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Olness, Alan; Archer, David

Technical Articles

A model of the water-holding characteristics of soil is needed to develop a systematic method for determining the value of organic C in soil. In the United States, available water-holding capacity (AWC) in soil is that water retained in soil between field capacity and the permanent wilting point; these limits are approximated by that water retained between two energy limits: −1500 matrix potential (hygroscopic and micropore water) and about −33 kPa matrix potential (capillary rise). The General Energy Model for Limited Systems (GEMLS) was used to describe the effects of clay, silt, and organic matter on the AWC limits. The U. S. national soil inventory database (more than 100,000 entries) was segmented into narrow ranges of organic C content and silt content. The data from each subset were plotted as a function of soil clay content. Because of an apparent matrix transition effect, two complementary GEMLS functions were used to describe the −33 kPa and −1500 kPa water content as a function of soil clay, silt, and organic C contents. The model used six parameters (two function coefficients, two energy coefficients, and two critical clay contents), and required an initial manual fit of the models to the data subsets (about 100 ± 20 observations). Criteria for acceptance were uniform and homogenous distribution of the model residuals, absence of a detectable trend in the residual distribution, zero error sum, and maximal R2. The primary energy coefficients were correlated with silt content. After the initial manual fit, the data were subjected to analysis using the SAS PROC MODEL procedure and a variable energy coefficient. Subsequent analyses indicated a complex relationship between the energy coefficients and the soil organic C content. A 1% increase in soil organic carbon causes a 2 to >5% increase in soil AWC depending on the soil texture.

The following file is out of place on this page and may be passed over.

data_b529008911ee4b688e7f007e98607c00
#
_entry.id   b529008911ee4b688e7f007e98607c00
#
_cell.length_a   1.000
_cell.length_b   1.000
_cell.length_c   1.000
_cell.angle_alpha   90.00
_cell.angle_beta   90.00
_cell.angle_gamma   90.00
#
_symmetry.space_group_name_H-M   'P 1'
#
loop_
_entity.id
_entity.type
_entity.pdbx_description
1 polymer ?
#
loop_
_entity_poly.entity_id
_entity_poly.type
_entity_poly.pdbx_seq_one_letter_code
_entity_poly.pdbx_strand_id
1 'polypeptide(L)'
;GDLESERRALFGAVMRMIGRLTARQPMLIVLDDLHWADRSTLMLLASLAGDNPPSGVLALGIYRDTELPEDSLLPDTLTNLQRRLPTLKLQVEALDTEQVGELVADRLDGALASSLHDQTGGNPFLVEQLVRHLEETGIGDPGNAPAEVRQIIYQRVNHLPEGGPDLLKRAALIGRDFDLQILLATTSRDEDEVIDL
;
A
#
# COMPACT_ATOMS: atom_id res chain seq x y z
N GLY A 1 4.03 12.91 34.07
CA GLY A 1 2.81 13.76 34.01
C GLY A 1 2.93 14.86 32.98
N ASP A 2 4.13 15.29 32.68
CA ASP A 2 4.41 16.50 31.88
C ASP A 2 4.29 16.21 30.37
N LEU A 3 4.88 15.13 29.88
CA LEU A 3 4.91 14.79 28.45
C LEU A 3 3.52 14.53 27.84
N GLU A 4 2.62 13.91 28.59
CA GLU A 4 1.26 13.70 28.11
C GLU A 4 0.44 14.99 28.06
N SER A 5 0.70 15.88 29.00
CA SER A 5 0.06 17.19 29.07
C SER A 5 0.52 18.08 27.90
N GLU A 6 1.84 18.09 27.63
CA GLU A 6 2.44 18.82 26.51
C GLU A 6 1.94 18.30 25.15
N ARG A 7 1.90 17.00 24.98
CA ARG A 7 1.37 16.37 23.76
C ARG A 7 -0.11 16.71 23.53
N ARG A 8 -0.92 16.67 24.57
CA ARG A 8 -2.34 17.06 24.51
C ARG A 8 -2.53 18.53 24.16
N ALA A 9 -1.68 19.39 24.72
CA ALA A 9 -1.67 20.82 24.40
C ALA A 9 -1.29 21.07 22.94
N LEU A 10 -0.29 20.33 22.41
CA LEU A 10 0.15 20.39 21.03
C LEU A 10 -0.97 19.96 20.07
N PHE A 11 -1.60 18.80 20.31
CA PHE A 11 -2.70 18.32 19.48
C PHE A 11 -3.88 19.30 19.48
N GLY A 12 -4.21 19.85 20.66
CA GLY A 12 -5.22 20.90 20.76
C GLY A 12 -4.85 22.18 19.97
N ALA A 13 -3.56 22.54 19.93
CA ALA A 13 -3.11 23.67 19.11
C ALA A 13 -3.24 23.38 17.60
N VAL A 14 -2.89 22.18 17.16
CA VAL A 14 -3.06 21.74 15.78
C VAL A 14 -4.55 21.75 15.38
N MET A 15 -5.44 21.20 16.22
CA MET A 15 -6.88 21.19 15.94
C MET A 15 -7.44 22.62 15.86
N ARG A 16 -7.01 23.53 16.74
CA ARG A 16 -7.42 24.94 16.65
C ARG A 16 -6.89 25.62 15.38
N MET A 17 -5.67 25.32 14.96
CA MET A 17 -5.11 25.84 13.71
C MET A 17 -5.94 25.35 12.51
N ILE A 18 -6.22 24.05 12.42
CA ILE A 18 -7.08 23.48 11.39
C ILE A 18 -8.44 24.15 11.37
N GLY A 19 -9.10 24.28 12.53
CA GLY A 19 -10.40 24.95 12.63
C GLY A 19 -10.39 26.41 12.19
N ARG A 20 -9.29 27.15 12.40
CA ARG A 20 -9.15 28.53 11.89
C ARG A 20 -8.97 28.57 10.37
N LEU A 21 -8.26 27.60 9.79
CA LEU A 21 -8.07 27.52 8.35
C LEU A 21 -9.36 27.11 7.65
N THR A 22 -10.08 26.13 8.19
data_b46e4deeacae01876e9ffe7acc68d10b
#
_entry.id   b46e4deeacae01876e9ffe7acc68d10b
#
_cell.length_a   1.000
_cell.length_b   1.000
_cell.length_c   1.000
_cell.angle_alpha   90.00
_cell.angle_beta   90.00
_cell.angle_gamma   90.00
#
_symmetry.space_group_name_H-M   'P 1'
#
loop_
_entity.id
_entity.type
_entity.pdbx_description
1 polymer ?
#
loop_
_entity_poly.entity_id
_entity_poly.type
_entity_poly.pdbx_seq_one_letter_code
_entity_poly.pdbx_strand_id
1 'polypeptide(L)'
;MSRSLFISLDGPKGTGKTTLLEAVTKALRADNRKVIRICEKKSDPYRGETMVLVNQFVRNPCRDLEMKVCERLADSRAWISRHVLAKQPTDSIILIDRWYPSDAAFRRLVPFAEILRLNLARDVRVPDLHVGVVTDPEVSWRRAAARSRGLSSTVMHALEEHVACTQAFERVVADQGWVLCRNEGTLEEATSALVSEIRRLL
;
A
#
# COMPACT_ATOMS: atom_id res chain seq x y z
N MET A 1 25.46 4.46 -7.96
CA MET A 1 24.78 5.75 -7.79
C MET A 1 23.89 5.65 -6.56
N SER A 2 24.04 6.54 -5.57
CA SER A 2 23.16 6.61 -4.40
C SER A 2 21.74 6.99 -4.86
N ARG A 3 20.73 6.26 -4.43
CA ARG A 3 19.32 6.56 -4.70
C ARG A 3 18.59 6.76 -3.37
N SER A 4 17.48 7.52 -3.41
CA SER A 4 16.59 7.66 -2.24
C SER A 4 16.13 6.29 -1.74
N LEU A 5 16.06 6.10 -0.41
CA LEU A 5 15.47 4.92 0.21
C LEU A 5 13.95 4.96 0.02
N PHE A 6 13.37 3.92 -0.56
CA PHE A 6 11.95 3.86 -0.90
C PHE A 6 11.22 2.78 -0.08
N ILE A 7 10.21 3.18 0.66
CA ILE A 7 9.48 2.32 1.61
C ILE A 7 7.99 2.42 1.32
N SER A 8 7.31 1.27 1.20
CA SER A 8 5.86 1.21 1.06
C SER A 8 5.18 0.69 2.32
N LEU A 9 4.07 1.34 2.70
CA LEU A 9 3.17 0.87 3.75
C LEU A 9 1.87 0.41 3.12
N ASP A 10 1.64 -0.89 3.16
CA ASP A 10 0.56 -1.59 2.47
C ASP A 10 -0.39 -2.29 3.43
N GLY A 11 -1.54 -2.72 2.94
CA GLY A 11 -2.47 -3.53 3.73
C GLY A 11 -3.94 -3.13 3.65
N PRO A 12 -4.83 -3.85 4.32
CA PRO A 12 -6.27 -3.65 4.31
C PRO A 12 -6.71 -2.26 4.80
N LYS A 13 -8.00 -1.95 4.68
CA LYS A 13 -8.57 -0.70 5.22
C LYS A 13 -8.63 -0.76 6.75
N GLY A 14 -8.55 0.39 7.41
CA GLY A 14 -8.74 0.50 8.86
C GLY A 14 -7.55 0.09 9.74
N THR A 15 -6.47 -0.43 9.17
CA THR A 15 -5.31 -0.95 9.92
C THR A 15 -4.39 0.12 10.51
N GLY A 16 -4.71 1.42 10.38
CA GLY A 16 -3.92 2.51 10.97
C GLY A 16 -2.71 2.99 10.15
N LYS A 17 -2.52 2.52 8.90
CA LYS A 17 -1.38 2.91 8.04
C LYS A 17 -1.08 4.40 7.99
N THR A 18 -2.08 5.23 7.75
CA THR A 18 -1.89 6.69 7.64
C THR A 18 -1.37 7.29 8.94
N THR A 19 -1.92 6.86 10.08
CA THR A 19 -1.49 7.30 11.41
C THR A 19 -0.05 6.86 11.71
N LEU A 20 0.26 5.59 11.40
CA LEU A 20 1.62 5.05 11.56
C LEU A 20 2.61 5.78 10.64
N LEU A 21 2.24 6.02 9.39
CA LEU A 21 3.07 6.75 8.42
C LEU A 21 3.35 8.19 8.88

USDA-ARS, N. Central Soil Conservation Res. Lab., Morris, MN. Dr. Olness is corresponding author. E-mail:

Received June 2004; accepted Oct. 7, 2004.

© 2005 Lippincott Williams & Wilkins, Inc.